Responsible township tourism
A visit to a township can be a fascinating and insightful cultural experience for tourists of all ages and responsible township tourism is welcomed by the residents, as it offers an opportunity for them to promote their heritage, generate an income and develop community initiatives.
To gain an insight into the unique lifestyle of the residents of Cape Town’s oldest township, Langa, opt for a walking or cycling tour with a guide who still lives there. The tour will include community projects, craft markets, restaurants and taverns (also known as “shebeens”) run by local residents.
Langa is a hive of activity and you’ll be amazed by the vibrant and positive atmosphere and the spirit of entrepreneurship and creativity that surrounds you.
5. Relax at the beach
Cape Town's stunning rugged coastline has a wide choice of impressive beaches, each with its own unique appeal. Whether you’re interested in surfing, swimming, sheltered sunbathing, sunset cocktails or penguin spotting, there’s a beach to suit every family.
1. Bloubergstrand Beach - A long, white sand beach on the Atlantic Ocean side, just north of Clifton, Bloubergstrand Beach is known for its incredible view of Table Mountain and for kitesurfing. Walk along the promenade with an ice-cream or pick a kitesurfing observation spot from one of the beachfront restaurants.
2. Clifton Beaches - Clifton has four beaches called 1st, 2nd, 3rd and 4th beach and has blue flag status (an eco-friendly certification), boasting turquoise water and white sands. Clifton beaches are Cape Town’s premier beaches, therefore they can be crowded in the summer.
3. Camps Bay - Camps Bay, just up the road from Clifton, is a long, sandy beach with palm trees and a wonderful promenade lined with trendy restaurants, cafes and cocktail bars, with a spectacular backdrop of Lion’s Head and the 12 Apostles. Camps Bay also has an inland tidal pool, which is perfect for young children.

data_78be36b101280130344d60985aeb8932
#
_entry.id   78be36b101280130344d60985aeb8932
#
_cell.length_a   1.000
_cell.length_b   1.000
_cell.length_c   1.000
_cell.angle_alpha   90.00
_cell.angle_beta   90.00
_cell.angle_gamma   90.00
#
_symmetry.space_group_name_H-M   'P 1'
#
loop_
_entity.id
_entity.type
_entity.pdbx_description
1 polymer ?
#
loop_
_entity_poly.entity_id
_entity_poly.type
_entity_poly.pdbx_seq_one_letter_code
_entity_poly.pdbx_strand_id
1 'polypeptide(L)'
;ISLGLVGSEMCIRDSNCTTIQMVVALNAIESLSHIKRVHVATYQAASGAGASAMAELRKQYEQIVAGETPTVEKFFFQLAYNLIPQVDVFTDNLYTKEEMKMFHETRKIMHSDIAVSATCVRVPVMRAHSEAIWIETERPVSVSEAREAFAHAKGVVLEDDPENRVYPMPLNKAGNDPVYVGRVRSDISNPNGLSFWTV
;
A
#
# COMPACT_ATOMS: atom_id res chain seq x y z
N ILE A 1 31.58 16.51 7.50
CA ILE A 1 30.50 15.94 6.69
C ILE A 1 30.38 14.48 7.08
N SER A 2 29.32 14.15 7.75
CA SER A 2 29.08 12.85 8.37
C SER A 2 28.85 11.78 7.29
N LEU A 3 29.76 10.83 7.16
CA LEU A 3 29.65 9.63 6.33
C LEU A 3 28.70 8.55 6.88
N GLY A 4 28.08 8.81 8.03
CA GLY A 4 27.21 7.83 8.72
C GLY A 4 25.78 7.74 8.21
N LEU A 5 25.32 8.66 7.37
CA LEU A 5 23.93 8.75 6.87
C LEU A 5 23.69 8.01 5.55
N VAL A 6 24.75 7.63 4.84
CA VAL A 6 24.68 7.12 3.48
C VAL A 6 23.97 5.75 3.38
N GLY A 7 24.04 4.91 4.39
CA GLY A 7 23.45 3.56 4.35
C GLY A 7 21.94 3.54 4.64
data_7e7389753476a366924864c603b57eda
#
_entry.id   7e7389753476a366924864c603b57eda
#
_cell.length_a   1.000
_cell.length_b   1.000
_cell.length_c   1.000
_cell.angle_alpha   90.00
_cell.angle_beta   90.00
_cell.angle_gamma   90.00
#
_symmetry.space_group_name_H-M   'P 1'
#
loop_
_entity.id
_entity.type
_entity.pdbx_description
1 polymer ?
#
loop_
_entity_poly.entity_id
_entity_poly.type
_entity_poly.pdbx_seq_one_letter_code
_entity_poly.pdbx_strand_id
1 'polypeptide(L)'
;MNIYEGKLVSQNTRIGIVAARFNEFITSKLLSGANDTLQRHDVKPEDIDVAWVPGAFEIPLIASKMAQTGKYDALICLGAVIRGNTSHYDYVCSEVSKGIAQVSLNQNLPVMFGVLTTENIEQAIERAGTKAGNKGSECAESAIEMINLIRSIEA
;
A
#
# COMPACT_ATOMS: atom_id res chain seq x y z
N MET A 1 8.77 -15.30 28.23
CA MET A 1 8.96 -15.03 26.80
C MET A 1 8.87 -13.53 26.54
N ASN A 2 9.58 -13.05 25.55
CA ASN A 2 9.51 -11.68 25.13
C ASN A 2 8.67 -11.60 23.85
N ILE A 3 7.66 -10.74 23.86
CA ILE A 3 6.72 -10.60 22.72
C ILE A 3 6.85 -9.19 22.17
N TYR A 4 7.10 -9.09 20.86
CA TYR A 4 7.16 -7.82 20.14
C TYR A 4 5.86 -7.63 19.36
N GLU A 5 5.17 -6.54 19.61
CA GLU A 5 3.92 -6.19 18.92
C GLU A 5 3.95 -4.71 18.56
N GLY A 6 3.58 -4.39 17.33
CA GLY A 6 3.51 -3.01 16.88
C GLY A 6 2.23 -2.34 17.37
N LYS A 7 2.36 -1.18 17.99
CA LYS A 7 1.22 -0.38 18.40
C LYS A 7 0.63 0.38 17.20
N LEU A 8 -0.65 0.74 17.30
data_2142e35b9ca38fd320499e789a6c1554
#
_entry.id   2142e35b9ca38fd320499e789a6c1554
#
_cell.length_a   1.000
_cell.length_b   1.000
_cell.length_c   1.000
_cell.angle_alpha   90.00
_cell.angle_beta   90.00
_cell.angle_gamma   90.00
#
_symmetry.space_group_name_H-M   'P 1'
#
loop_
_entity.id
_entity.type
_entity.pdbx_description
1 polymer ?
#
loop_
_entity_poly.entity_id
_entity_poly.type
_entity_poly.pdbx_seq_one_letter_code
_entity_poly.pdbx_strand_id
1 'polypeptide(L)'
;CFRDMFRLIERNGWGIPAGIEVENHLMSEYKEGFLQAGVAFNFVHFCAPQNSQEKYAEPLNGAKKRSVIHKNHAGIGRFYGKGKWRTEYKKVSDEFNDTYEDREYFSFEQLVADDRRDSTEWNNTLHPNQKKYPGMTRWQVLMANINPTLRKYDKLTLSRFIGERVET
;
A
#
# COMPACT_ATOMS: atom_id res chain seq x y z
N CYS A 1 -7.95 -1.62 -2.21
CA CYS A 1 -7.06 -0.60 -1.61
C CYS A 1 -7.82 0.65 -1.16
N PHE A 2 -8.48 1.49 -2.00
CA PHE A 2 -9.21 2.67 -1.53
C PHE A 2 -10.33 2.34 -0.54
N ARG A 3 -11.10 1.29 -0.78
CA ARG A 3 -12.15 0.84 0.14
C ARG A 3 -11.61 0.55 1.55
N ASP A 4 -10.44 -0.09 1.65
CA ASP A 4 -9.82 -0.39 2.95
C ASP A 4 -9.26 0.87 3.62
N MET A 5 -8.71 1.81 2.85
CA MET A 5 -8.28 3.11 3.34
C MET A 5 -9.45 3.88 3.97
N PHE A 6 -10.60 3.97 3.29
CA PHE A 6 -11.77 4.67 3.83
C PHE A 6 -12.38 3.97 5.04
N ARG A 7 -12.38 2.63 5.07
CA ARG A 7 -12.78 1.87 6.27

From Camps Bay you can walk to Glen Beach, a small beach set in a little enclave and great for surfing; as well as Maiden’s Cove, which is a lovely family beach located in front of the nearby Glen Country Club.
4. Llandudno Beach - Llandudno, set in an exclusive neighbourhood, is one of the most beautiful beaches in Cape Town. If you’re not a strong swimmer, then settle for a dip as the currents are strong, but it’s great for surfers. Sunsets at Llandudno are incredible.
5. Hout Bay - Hout Bay is a protected harbour bay perfect for walking and horse riding. The Chapman’s Peak side of the beach is better for sunbathing and it’s a good place for swimming as the waves here are gentle.
6. Noordhoek Beach - A white sand beach with strong waves, Noordhoek is known for its natural beauty, though can get windy. Arrive early in the morning to enjoy a horseback ride along the sand.
7. Scarborough Beach - With white sand and craggy rocks, secluded Scarborough beach is a hidden gem most frequented by surfers and kitesurfers. For a fun family-friendly activity, book a coastal foraging course to see what you can find around the area.
8. Muizenberg Beach - The laidback town of Muizenberg is located in False Bay, which makes for warmer waters than the beaches along the Atlantic seaboard. Muizenberg Beach is the ultimate family beach, with its colourful Victorian beach huts. It’s also a blue flag beach, which means it gets top marks for safety, recreational facilities and eco-consciousness.